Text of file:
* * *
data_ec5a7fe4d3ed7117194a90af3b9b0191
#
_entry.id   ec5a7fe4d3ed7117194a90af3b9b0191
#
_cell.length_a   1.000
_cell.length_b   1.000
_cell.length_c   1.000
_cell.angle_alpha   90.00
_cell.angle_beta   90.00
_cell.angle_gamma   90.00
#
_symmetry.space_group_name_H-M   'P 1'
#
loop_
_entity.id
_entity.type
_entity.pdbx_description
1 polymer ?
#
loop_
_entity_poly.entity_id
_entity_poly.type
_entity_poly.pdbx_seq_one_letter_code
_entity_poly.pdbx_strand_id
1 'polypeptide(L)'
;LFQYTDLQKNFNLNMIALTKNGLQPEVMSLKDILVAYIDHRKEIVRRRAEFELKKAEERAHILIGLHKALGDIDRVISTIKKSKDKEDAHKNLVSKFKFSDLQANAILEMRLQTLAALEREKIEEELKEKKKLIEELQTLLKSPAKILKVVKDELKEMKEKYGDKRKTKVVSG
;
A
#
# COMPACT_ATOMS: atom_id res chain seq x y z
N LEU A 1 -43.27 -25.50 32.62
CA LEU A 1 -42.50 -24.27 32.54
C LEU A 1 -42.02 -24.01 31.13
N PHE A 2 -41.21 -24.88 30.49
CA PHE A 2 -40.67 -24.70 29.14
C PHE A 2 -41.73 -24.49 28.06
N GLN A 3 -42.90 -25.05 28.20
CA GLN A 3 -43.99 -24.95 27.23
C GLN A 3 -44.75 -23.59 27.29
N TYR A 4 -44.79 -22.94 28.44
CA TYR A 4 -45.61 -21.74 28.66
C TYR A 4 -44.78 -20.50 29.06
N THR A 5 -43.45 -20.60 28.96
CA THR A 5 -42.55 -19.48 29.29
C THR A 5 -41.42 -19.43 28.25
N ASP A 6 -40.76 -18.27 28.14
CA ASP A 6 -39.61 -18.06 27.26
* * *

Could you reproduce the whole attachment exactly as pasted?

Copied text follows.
data_ec5a7fe4d3ed7117194a90af3b9b0191
#
_entry.id   ec5a7fe4d3ed7117194a90af3b9b0191
#
_cell.length_a   1.000
_cell.length_b   1.000
_cell.length_c   1.000
_cell.angle_alpha   90.00
_cell.angle_beta   90.00
_cell.angle_gamma   90.00
#
_symmetry.space_group_name_H-M   'P 1'
#
loop_
_entity.id
_entity.type
_entity.pdbx_description
1 polymer ?
#
loop_
_entity_poly.entity_id
_entity_poly.type
_entity_poly.pdbx_seq_one_letter_code
_entity_poly.pdbx_strand_id
1 'polypeptide(L)'
;LFQYTDLQKNFNLNMIALTKNGLQPEVMSLKDILVAYIDHRKEIVRRRAEFELKKAEERAHILIGLHKALGDIDRVISTIKKSKDKEDAHKNLVSKFKFSDLQANAILEMRLQTLAALEREKIEEELKEKKKLIEELQTLLKSPAKILKVVKDELKEMKEKYGDKRKTKVVSG
;
A
#
# COMPACT_ATOMS: atom_id res chain seq x y z
N LEU A 1 -43.27 -25.50 32.62
CA LEU A 1 -42.50 -24.27 32.54
C LEU A 1 -42.02 -24.01 31.13
N PHE A 2 -41.21 -24.88 30.49
CA PHE A 2 -40.67 -24.70 29.14
C PHE A 2 -41.73 -24.49 28.06
N GLN A 3 -42.90 -25.05 28.20
CA GLN A 3 -43.99 -24.95 27.23
C GLN A 3 -44.75 -23.59 27.29
N TYR A 4 -44.79 -22.94 28.44
CA TYR A 4 -45.61 -21.74 28.66
C TYR A 4 -44.78 -20.50 29.06
N THR A 5 -43.45 -20.60 28.96
CA THR A 5 -42.55 -19.48 29.29
C THR A 5 -41.42 -19.43 28.25
N ASP A 6 -40.76 -18.27 28.14
CA ASP A 6 -39.61 -18.06 27.26